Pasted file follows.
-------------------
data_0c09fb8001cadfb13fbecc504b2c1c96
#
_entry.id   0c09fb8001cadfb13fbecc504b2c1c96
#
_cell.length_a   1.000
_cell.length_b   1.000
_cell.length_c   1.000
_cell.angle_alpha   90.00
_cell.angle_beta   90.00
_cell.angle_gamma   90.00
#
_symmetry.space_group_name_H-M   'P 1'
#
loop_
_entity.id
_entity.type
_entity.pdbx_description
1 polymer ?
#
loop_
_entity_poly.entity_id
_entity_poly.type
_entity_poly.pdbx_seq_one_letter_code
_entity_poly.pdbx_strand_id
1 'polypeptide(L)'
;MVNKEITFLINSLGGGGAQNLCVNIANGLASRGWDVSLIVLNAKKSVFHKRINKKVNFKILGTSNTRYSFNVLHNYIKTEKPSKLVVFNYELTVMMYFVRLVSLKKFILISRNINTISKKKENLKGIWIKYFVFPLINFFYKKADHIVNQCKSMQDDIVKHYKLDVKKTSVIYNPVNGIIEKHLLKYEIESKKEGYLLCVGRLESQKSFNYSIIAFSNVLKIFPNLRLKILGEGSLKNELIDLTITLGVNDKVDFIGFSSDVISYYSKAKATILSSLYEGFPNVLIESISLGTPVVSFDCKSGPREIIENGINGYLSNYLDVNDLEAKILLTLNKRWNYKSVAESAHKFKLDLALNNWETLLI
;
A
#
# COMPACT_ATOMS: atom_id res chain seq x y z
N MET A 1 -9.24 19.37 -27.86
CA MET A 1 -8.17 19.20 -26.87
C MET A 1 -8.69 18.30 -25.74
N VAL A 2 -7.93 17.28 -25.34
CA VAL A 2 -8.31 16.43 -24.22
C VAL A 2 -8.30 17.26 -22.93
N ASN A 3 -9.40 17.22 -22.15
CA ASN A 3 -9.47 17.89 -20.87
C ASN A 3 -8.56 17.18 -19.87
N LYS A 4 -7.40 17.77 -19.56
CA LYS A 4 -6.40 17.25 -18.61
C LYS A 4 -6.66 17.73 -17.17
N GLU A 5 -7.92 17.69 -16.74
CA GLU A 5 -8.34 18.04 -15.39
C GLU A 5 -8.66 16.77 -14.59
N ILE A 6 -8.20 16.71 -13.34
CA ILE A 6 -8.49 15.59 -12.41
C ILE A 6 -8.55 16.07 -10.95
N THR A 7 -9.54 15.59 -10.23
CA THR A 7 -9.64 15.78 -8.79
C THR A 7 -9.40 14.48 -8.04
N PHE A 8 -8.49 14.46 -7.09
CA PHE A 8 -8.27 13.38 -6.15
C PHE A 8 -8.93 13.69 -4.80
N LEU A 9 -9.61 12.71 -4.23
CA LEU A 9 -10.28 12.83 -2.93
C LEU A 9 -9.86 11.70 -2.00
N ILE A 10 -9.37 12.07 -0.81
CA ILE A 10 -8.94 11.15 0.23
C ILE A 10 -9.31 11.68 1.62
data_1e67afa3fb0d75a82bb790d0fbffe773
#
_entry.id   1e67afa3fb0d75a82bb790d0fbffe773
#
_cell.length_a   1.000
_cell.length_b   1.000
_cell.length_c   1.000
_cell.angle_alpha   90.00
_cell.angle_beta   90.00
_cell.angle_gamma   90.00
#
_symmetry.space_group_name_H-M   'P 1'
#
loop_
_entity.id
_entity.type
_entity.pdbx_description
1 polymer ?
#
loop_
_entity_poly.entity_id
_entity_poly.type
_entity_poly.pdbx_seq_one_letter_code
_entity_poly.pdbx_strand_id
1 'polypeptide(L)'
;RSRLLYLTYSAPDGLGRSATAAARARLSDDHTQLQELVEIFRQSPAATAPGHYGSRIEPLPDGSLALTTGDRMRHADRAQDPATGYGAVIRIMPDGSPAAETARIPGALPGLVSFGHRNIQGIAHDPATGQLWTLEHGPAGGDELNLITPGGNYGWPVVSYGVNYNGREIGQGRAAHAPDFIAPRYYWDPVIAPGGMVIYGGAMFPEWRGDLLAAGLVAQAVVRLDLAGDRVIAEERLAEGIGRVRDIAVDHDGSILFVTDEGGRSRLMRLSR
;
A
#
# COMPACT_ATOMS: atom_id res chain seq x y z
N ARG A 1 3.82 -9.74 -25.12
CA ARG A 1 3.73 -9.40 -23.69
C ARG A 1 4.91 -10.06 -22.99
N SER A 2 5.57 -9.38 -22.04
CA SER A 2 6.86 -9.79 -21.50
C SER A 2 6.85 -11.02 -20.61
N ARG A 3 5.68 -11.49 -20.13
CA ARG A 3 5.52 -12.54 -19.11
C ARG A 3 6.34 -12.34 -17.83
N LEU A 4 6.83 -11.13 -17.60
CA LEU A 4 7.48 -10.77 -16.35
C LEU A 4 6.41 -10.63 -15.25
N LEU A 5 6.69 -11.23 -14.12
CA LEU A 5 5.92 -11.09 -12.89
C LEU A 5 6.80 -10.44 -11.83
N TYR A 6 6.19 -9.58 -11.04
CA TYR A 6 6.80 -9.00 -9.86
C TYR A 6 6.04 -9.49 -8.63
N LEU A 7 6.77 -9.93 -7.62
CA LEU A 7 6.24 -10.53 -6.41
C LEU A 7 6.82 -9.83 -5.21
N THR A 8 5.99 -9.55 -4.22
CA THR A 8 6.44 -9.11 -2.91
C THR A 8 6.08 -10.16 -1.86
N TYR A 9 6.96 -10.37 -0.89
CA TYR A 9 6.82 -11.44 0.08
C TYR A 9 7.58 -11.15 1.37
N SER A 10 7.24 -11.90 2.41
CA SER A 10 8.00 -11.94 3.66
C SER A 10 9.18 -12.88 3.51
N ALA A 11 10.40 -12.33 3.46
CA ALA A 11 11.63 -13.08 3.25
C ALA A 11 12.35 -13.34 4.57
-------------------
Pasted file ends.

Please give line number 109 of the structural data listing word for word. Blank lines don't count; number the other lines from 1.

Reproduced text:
N LEU A 7 6.77 -9.93 -7.62